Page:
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James A. Sundali
University of Nevada, Reno
27Publications
9H-index
685Citations
Publications 27
Newest
Published on Sep 1, 2018in Journal of Behavioral and Experimental Finance1.14
Dimitra Papadovasilaki1
Estimated H-index: 1
(Lake Forest College),
Federico Guerrero3
Estimated H-index: 3
(UNR: University of Nevada, Reno),
James A. Sundali9
Estimated H-index: 9
(UNR: University of Nevada, Reno)
Abstract In two experiments on sequential asset allocation decisions between a safe and a risky asset, we find that an early market crash leads subjects to invest less in a risky asset in later periods, a result that is mediated by gender. In the first experiment subjects who experience a market bust early in the investment lifecycle invest less in a risky asset compared to subjects who experience a market boom, even when the subjects receive the exact same return stream over twenty periods. In ...
Published on Apr 1, 2018in SAGE Open
Amanda Safford1
Estimated H-index: 1
(UNR: University of Nevada, Reno),
James A. Sundali9
Estimated H-index: 9
(UNR: University of Nevada, Reno),
Federico Guerrero3
Estimated H-index: 3
(UNR: University of Nevada, Reno)
Do people who lived through the depression take fewer financial risks because of the negative returns experienced? More generally, what is the importance of historical return streams on current investment decisions? This experiment tests this experience hypothesis and finds that subjects who experience a great crash hold, on average, 6% less of their assets in stocks than subjects who did not experience the crash, after controlling for gender, employment status, and financial literacy. Our resul...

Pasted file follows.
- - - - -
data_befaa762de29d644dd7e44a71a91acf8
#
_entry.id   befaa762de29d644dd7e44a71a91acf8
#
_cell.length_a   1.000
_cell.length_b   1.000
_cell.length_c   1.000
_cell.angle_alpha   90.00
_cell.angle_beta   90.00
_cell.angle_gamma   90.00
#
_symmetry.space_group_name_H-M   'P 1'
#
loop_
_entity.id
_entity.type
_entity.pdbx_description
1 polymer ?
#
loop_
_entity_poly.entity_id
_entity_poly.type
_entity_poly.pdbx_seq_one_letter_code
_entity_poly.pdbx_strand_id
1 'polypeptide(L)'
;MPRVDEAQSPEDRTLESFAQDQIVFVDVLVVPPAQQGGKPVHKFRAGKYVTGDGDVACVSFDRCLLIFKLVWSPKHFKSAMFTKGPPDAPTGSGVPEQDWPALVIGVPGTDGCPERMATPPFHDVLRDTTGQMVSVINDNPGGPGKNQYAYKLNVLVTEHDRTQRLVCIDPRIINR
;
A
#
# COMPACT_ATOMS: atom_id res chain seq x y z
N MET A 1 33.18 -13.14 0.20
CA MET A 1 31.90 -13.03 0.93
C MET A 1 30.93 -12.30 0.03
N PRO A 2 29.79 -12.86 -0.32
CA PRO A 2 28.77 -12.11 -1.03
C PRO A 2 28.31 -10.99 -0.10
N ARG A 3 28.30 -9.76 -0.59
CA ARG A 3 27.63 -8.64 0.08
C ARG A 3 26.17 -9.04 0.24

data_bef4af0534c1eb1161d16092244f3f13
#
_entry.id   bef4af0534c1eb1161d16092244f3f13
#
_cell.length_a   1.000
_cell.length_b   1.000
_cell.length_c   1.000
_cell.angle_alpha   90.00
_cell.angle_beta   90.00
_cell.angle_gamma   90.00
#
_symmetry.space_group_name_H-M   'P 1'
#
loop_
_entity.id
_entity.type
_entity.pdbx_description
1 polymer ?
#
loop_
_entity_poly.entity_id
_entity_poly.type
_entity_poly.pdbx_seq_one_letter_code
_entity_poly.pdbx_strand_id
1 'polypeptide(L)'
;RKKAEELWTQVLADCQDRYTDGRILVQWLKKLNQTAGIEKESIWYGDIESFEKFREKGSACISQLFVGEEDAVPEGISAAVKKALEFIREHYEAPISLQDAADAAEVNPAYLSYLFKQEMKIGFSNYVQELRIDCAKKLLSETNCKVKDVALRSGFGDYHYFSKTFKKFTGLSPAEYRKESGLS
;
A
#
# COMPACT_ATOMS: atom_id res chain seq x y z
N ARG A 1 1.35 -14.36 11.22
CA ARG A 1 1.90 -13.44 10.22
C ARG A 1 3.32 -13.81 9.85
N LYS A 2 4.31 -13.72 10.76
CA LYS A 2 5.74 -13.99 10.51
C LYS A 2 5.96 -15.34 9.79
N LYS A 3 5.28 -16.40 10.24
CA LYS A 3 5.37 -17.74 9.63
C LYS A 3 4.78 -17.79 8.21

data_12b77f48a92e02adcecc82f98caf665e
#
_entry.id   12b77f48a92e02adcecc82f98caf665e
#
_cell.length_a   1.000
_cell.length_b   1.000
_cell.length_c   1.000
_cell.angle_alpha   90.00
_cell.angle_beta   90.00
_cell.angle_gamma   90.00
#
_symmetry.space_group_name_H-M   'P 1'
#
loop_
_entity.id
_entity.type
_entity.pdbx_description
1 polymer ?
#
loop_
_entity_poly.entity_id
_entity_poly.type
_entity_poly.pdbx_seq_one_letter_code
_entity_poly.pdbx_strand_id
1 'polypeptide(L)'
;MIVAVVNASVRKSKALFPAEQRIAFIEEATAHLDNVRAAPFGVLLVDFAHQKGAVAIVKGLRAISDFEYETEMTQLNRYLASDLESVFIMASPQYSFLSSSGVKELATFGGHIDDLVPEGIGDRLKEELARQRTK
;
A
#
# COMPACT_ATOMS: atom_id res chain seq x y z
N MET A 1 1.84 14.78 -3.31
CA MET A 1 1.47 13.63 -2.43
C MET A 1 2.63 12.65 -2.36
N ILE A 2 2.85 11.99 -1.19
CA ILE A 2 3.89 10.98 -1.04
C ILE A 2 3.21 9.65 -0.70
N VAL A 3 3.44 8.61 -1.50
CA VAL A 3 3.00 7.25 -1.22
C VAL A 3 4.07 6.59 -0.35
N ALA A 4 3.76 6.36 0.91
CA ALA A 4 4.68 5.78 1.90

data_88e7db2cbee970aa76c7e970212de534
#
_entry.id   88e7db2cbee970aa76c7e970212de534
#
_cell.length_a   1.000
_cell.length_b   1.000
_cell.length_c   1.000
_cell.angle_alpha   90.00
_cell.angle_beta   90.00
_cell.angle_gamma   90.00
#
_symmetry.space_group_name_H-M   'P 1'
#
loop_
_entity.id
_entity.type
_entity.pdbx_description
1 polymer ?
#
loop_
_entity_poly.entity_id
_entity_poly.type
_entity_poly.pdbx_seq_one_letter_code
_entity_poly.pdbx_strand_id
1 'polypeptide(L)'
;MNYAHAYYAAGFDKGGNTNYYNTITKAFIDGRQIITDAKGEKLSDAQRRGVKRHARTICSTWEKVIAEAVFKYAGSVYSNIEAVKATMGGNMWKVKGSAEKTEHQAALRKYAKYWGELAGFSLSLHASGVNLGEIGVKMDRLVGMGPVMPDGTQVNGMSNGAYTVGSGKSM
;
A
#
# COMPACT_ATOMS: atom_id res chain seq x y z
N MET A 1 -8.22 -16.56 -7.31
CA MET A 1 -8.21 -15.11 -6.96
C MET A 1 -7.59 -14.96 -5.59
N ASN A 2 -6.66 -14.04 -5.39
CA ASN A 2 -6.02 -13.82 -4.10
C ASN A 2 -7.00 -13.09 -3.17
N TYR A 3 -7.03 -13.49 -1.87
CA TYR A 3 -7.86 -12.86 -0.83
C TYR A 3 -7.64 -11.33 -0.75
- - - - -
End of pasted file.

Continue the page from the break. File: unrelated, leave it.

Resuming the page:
Published on Jul 10, 2017in Review of Behavioral Finance
Rattaphon Wuthisatian1
Estimated H-index: 1
(Southern Oregon University),
Federico Guerrero3
Estimated H-index: 3
(UNR: University of Nevada, Reno),
James A. Sundali9
Estimated H-index: 9
(UNR: University of Nevada, Reno)
Purpose The purpose of this paper is to suggest that a fundamental cause of market booms and busts is that investor risk attitudes change during market booms. Specifically, the authors propose that an investor’s risk aversion falls as (s)he attempts to “keep up with the Joneses.” This paper studies changing risk attitudes induced by social interactions, and shows that risk-seeking behavior that is initially successful may induce copycat behavior and lead individuals in the same peer group to red...
Published on Nov 14, 2016
James A. Sundali9
Estimated H-index: 9
,
Darryl A. Seale17
Estimated H-index: 17
Published on Jun 8, 2015in Managerial Finance
Dimitra Papadovasilaki1
Estimated H-index: 1
(UNR: University of Nevada, Reno),
Federico Guerrero3
Estimated H-index: 3
(UNR: University of Nevada, Reno)
+ 1 AuthorsGregory R. Stone2
Estimated H-index: 2
(UNR: University of Nevada, Reno)
Purpose - – The purpose of this paper is to examine the influence of early investment experiences on subsequent portfolio allocation decisions in a laboratory setting. Design/methodology/approach - – In an experiment in which the task consisted of allocating a portfolio between a risky and riskless asset for 20 periods, two groups of subjects were confronted with either a market boom or bust in the initial four periods. Findings - – The findings suggest that after controlling for demographic cha...
Published on Jan 1, 2014in Judgment and Decision Making2.25
Alice Wieland4
Estimated H-index: 4
(UNR: University of Nevada, Reno),